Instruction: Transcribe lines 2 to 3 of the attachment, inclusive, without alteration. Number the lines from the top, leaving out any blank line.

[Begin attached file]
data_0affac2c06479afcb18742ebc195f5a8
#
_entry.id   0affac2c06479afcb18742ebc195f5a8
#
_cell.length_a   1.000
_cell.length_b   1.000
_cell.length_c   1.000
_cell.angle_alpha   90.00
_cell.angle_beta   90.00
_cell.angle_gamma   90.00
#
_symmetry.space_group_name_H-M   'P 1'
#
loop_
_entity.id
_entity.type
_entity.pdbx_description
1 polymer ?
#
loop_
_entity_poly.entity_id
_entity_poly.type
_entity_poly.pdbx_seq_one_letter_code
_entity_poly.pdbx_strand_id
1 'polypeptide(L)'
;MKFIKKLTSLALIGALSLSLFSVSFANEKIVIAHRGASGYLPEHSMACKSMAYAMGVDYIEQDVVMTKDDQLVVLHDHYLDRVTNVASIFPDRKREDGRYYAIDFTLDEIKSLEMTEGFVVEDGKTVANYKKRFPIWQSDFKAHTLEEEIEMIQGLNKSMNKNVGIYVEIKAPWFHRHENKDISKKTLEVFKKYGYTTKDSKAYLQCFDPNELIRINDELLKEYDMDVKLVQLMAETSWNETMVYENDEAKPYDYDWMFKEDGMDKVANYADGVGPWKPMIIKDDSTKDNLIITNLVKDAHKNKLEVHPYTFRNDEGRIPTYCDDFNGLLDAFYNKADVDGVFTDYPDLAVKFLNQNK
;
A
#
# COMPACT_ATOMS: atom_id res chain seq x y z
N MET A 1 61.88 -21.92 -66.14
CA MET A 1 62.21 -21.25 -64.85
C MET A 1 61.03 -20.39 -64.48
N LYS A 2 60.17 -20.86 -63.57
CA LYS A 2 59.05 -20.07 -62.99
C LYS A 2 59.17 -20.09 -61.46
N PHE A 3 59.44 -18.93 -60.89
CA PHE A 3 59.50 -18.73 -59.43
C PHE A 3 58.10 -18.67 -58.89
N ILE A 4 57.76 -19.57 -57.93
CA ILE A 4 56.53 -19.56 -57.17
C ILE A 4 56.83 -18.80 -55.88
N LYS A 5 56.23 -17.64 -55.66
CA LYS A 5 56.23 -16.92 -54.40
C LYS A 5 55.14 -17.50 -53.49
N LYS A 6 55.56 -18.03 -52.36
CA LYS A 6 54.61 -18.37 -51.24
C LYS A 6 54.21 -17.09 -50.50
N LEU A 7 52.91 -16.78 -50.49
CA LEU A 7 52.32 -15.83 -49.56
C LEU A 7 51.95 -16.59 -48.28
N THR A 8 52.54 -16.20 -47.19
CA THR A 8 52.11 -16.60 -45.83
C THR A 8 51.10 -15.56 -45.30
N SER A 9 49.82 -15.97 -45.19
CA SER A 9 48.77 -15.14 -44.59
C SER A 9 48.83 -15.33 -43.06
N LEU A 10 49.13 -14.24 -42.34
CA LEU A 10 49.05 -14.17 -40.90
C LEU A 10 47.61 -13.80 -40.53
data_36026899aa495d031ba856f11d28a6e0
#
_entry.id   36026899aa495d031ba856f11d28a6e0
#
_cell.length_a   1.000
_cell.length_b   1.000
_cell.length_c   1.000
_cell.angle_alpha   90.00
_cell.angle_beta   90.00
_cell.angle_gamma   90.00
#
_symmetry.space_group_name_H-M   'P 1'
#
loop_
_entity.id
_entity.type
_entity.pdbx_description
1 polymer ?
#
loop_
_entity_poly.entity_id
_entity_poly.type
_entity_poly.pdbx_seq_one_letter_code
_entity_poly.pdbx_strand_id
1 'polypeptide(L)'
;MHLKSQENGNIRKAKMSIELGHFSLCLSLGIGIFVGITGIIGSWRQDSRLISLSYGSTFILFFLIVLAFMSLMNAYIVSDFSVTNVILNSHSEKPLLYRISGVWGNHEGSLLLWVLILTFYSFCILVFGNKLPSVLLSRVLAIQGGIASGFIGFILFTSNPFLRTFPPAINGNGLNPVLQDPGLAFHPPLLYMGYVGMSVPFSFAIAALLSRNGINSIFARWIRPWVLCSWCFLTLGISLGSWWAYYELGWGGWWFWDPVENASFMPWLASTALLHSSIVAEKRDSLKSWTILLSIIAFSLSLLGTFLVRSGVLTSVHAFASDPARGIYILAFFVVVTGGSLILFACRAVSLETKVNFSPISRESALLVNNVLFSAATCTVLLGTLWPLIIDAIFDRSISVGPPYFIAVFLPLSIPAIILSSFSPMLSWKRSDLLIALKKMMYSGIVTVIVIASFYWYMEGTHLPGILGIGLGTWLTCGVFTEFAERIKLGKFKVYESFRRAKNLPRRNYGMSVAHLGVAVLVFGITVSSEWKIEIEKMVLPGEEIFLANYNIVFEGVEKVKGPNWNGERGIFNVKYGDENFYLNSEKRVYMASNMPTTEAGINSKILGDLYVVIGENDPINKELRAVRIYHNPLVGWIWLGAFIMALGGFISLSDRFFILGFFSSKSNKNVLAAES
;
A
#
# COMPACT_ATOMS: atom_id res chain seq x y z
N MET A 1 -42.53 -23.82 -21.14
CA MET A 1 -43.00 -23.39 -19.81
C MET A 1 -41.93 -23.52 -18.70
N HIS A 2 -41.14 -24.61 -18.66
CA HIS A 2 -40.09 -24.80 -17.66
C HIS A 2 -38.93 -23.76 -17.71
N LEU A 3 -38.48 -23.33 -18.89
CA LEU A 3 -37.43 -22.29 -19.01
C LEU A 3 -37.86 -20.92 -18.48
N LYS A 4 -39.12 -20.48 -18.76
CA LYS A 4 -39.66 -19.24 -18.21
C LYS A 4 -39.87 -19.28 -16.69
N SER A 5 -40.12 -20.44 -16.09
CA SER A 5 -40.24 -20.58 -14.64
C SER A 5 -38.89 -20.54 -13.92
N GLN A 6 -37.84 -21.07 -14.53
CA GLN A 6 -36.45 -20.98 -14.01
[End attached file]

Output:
#
_entry.id   0affac2c06479afcb18742ebc195f5a8